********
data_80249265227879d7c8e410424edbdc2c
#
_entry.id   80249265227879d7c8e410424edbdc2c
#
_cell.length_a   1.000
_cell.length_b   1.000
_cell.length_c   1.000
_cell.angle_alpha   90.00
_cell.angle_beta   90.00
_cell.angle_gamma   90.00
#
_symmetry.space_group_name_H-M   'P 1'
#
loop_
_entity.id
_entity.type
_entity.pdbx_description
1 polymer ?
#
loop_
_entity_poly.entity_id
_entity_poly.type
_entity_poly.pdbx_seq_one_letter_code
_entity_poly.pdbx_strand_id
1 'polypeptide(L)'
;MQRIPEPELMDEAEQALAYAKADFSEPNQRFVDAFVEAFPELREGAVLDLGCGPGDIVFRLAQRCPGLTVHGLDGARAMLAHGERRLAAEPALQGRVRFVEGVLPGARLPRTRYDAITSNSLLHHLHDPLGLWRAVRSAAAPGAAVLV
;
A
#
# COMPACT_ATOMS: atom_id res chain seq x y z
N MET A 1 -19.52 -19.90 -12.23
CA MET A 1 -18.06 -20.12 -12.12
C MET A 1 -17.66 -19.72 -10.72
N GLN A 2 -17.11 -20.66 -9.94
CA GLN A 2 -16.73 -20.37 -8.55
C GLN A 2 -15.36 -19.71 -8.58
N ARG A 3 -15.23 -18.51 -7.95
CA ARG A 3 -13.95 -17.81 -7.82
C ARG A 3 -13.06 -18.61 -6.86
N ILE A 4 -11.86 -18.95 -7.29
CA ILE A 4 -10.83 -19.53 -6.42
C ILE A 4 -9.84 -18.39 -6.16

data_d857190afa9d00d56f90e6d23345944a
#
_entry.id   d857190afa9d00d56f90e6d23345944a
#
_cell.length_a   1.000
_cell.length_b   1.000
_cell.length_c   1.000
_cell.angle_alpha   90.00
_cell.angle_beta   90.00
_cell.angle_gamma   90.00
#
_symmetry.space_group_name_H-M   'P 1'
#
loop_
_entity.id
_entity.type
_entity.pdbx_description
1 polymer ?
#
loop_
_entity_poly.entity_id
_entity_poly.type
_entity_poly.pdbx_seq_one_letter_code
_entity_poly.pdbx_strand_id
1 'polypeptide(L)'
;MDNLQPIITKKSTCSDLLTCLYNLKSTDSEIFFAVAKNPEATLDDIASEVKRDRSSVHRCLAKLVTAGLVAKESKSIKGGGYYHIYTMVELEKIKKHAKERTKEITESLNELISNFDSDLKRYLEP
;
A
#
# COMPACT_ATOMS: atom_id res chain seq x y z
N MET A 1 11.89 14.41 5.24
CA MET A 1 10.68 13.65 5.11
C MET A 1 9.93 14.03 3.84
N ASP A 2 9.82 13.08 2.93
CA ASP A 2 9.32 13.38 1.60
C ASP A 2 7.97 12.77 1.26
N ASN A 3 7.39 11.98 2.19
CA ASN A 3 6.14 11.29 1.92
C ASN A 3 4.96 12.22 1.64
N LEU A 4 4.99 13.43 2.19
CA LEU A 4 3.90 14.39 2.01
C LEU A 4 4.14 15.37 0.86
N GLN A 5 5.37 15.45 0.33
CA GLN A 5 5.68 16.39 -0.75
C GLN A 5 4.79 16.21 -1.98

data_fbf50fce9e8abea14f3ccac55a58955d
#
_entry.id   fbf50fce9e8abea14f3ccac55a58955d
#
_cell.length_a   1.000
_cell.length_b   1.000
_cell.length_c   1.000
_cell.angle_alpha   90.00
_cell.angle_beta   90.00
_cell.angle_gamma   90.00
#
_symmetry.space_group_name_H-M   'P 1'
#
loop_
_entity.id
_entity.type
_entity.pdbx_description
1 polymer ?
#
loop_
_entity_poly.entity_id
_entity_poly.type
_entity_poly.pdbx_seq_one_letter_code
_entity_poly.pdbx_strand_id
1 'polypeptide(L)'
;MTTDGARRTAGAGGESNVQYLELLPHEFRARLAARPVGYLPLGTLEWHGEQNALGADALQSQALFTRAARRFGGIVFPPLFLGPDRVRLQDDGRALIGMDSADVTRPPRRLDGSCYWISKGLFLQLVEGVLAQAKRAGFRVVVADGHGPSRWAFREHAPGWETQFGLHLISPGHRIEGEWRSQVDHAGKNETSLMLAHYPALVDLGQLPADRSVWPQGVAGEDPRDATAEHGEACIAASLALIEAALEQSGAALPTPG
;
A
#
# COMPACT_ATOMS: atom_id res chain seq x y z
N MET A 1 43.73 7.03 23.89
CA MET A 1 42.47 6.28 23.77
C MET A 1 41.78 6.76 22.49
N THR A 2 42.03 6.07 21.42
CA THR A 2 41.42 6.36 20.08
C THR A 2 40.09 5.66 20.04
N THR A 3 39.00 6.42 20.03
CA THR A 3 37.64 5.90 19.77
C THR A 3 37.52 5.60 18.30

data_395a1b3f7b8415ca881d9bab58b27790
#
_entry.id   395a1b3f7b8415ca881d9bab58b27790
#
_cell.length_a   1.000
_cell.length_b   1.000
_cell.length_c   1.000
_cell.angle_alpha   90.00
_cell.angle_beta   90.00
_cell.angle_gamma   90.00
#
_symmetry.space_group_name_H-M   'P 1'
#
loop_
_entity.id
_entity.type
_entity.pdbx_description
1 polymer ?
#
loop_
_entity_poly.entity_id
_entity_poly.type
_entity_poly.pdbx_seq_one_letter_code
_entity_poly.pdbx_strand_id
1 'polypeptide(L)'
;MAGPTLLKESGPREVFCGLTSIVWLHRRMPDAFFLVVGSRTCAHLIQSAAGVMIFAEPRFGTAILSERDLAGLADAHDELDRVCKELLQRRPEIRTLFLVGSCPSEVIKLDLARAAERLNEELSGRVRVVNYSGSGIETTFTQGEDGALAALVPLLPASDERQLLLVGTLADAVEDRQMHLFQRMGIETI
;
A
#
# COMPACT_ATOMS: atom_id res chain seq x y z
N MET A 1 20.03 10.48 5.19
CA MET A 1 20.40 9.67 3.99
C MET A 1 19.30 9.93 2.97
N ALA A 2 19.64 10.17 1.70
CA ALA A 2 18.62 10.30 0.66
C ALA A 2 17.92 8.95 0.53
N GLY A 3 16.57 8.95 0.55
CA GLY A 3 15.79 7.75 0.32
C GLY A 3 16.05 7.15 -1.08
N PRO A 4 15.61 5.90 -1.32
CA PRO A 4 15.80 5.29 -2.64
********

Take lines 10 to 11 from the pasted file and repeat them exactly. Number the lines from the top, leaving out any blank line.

_cell.angle_gamma   90.00
#